|Marsh view from the John Gilbert Nature Trail|
As you cross the causeway heading onto St. Simons, you are surrounded by beautiful marshes stretching out to the horizon on either side. The marshes are a fragile ecosystem, but some of the most extensive and productive marshlands in the world. Marsh grass and microscopic plants that support the food chains of shrimp, fish, oysters and crabs capture the sun's energy and nutrients from nearby rivers. Many land animals also breed and feed in the marshes. I saw a few marsh rabbits and white egrets.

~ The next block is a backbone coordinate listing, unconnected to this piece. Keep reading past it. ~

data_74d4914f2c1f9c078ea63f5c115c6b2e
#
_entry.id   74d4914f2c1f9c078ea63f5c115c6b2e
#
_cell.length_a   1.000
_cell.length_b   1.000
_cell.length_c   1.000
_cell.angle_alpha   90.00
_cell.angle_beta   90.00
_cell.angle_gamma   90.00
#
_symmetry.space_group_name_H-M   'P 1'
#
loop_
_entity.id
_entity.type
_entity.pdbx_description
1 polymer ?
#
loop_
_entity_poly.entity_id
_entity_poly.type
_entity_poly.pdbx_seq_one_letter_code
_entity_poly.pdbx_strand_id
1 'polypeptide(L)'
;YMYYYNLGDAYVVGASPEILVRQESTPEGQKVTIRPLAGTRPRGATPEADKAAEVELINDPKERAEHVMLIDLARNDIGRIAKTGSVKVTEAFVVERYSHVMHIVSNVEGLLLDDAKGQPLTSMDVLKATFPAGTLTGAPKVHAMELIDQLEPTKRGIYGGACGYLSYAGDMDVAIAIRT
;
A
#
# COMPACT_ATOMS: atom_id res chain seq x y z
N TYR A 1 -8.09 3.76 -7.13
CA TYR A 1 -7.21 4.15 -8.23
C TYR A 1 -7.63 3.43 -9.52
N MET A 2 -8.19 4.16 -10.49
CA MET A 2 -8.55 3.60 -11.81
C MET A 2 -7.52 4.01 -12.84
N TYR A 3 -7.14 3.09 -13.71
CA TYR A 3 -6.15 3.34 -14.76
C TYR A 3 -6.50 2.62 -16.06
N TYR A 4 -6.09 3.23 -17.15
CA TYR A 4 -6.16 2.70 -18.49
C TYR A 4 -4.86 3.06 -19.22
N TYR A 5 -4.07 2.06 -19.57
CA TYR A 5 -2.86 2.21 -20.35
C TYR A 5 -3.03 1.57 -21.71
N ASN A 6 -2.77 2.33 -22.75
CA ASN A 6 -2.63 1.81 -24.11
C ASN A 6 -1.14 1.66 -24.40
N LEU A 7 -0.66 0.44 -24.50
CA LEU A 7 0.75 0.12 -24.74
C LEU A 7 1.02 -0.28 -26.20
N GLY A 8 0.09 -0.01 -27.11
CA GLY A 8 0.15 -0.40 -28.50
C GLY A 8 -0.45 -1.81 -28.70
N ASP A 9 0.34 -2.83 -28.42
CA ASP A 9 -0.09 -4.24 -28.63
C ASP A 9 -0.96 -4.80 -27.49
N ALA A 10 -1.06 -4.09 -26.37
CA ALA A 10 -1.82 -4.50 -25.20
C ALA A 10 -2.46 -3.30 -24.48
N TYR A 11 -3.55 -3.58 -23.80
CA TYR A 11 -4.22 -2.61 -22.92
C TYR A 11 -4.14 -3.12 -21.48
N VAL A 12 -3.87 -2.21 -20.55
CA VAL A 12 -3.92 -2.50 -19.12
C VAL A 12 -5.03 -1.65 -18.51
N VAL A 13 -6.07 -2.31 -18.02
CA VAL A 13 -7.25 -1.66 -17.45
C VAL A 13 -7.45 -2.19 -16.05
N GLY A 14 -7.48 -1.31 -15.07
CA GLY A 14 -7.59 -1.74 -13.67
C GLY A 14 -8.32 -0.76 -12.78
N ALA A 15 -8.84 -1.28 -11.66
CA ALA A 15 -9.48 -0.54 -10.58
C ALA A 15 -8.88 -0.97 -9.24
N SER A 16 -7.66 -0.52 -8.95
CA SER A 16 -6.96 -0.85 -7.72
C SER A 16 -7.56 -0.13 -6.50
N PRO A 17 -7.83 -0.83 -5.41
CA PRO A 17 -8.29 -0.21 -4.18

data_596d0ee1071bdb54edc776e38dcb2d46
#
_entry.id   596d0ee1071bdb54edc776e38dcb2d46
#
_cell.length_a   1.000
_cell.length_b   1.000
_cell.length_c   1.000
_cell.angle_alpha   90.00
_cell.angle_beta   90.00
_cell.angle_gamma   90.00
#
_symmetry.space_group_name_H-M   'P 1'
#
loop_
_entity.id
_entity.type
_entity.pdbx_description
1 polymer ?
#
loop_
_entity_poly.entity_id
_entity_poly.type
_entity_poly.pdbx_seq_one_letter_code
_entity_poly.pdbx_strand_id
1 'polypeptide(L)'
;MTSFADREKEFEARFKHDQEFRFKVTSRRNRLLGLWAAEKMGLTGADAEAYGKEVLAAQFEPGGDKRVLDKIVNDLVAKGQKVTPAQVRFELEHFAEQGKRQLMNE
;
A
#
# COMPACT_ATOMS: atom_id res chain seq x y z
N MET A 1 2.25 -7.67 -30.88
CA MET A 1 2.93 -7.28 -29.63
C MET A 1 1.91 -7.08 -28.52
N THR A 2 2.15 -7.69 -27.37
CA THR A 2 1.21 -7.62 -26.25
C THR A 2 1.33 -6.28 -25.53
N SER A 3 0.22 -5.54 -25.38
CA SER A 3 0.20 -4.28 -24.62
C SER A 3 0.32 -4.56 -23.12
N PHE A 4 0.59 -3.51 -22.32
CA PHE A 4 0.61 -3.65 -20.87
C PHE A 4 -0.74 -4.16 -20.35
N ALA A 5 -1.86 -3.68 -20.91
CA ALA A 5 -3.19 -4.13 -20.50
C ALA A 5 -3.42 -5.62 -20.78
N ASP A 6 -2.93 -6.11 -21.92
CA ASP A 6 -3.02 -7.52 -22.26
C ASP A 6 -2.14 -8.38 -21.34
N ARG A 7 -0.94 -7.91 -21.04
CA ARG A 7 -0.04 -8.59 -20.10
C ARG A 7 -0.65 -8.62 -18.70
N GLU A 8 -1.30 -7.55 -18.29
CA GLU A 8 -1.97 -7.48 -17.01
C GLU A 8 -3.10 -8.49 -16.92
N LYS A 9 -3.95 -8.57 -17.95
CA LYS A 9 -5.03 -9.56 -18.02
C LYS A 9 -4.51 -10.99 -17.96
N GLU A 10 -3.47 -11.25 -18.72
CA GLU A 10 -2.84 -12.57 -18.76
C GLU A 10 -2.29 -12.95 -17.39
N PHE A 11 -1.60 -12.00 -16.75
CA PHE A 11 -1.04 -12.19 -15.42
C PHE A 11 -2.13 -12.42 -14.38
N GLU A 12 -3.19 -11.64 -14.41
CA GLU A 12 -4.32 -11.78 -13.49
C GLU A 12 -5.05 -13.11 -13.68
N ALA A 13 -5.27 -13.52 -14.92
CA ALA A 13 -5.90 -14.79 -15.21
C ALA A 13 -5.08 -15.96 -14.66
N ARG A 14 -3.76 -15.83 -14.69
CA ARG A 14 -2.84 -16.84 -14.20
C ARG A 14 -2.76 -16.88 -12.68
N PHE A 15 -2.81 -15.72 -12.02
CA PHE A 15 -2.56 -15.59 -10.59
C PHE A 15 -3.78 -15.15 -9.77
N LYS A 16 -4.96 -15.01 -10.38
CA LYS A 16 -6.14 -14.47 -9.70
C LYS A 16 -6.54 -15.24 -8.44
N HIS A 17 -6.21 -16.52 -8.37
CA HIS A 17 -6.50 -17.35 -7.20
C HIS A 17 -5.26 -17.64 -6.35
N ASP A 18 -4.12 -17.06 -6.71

In the 1870's, Georgia poet Sidney Lanier was inspired by the marshlands to write The Marshes of Glynn.
I regret not exploring the marshes more and taking in a sunrise there, something I will plan on for my next visit. We did get some stunning views as we were driving. The bridge in the distance is named after poet Sydney Lanier.
As the marsh-hen secretly builds on the watery sod, Behold I will build me a nest on the greatness of God: I will fly in the greatness of God as the marsh-hen flies In the freedom that fills all the space ’twixt the marsh and the skies: By so many roots as the marsh-grass sends in the sod I will heartily lay me a-hold on the greatness of God: Oh, like to the greatness of God is the greatness within The range of the marshes, the liberal marshes of Glynn
|View from the Sidney Lanier Bridge as we crossed to Jekyll Island.|
|Marsh view from Morningstar Marina|